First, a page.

A PATIENT who suffered a catastrophic stroke and cardiac arrest leaving him severely disabled, following an operation at York Hospital, has received a 'substantial six figure sum' in compensation.

The out-of-court settlement will cover the cost of future care, nursing home fees, private medical treatment, medication expenses and aids and equipment for the 74-year-old man, who is paralysed, has little vision in his right eye and reduced vision in his left eye, is unable to talk, is doubly incontinent, needs to be fed through a tube and lives permanently in a nursing home, said Elizabeth Maliakal, a specialist in medical negligence claims at Hudgell Solicitors.

She said Harrogate and District NHS Foundation Trust and York Teaching Hospital NHS Foundation Trust were jointly responsible for the treatment of the man, who suffered a minor stroke in January 2016.

She said said that, having developed some slurring of speech and a headache, the man from near Harrogate was taken to Harrogate District Hospital by ambulance, where he was admitted to the Stroke Unit and underwent a CT scan of the head.

He was then transferred to York Hospital where the surgery was performed.

She said he suffered a catastrophic stroke and later a cardiac arrest from which he was successfully resuscitated, but he was left severely disabled and brain damaged.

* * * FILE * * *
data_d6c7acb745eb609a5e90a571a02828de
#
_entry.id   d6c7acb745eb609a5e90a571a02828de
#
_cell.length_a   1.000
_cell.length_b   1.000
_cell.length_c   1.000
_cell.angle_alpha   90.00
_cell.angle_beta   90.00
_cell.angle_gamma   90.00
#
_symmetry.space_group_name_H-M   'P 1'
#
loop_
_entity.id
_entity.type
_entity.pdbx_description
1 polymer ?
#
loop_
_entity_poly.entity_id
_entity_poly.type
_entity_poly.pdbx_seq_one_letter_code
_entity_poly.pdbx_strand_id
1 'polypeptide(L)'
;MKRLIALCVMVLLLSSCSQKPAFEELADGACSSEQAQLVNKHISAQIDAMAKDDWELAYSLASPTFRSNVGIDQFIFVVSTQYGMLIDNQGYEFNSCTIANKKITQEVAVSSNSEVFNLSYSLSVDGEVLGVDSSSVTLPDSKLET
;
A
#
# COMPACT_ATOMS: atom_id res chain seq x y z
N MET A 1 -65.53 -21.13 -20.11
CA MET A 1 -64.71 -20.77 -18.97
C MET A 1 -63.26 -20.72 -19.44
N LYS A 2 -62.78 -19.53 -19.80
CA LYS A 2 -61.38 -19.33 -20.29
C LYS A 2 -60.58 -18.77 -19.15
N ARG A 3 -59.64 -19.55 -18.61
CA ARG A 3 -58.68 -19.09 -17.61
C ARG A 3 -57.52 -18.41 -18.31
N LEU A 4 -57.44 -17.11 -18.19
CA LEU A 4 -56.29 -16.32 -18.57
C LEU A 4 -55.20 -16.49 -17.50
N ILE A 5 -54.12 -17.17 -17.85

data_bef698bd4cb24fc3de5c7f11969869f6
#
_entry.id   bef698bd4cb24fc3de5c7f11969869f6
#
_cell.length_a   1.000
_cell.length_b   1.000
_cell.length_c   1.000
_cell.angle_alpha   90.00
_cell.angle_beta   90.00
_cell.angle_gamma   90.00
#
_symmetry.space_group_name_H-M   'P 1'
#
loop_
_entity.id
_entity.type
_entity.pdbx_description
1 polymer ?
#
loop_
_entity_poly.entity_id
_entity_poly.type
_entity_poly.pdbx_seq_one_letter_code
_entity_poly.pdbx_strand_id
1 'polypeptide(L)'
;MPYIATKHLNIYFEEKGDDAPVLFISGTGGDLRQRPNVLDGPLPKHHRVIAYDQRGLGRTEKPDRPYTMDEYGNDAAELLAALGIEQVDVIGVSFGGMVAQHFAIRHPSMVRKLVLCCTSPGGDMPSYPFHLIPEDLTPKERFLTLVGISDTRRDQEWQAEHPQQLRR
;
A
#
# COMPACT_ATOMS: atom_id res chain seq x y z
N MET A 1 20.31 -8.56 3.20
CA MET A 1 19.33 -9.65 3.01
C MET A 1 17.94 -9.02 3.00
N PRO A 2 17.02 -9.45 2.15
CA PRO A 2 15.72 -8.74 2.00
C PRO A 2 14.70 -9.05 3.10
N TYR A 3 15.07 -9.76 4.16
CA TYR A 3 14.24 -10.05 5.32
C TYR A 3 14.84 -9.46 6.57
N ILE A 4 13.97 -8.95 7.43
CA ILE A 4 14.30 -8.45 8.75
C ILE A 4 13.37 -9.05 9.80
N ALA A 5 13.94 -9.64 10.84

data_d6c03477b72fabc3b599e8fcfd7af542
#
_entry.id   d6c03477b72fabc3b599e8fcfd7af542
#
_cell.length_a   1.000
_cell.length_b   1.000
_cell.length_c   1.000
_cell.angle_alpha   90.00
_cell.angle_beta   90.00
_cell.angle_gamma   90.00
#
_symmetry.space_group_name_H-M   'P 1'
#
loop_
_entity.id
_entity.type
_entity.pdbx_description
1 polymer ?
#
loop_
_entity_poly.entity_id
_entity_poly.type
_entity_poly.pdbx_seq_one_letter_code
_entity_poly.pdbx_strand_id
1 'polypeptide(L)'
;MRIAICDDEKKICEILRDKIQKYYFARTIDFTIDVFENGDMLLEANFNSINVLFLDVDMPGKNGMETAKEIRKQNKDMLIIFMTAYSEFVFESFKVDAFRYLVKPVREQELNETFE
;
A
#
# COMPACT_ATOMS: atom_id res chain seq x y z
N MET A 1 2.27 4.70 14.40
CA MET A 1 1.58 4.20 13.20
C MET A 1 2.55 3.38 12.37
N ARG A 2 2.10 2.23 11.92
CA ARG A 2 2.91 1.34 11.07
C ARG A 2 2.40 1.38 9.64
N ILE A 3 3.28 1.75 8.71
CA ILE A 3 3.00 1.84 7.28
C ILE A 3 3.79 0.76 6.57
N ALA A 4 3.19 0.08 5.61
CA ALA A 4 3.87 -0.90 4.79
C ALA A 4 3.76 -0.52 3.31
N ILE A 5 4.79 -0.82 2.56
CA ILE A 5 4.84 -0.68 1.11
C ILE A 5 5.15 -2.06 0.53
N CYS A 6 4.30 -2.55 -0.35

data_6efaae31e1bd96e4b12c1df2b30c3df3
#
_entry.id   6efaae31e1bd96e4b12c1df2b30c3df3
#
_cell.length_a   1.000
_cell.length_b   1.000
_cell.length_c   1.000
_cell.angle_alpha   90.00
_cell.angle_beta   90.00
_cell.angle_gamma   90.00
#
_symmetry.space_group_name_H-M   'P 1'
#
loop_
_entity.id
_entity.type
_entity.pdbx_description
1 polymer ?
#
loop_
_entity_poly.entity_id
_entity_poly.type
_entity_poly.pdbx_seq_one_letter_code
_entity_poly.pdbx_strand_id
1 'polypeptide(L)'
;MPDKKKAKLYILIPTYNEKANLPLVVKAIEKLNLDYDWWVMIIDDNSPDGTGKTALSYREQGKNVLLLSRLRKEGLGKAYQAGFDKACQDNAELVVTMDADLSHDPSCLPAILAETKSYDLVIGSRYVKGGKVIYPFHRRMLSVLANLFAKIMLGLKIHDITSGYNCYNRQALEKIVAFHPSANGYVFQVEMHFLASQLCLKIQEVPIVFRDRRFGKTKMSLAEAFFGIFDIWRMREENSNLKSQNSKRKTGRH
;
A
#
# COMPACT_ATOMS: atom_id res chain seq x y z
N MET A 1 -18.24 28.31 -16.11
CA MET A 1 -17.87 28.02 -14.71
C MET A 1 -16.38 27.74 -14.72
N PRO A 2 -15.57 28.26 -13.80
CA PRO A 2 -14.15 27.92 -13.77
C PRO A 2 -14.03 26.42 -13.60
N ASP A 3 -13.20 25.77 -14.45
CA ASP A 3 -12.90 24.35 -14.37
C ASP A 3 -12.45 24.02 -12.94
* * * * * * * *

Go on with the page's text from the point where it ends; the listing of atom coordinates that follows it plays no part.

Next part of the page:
She alleged the operation had been carried out without the patient or his family being fully informed of the risks involved, and without being informed that the benefits of surgery were small. 

She claimed there had been no need for surgical intervention and, had her client not undergone surgery, he would have avoided the stroke and later cardiac arrest. He was also inadequately consulted over the decision to operate and, given doubts about his mental capacity to consent, his family were not consulted over the decision either, she claimed.

“Had an appropriate discussion taken place regarding the relative risks and benefits, neither my client nor his family would have consented," she said.

“Whilst our medical experts felt that he may well have gone on to suffer further strokes in the near future, had he not undergone the surgery, they were of the opinion that he would not have been left as profoundly disabled as he is now."

She said settlement discussions only took place after court proceedings commenced. As part of her investigations, independent medical experts were instructed, including a vascular surgeon, a stroke physician and neuroradiologist.

The two trusts denied liability but settled the claim out of court.

A spokesperson said they sincerely regretted the 'difficulties' experienced by the claimant and were pleased to have been able to reach an 'amicable compromise' in relation to his claim. 

"The trusts wish the claimant and his family well for the future," they added.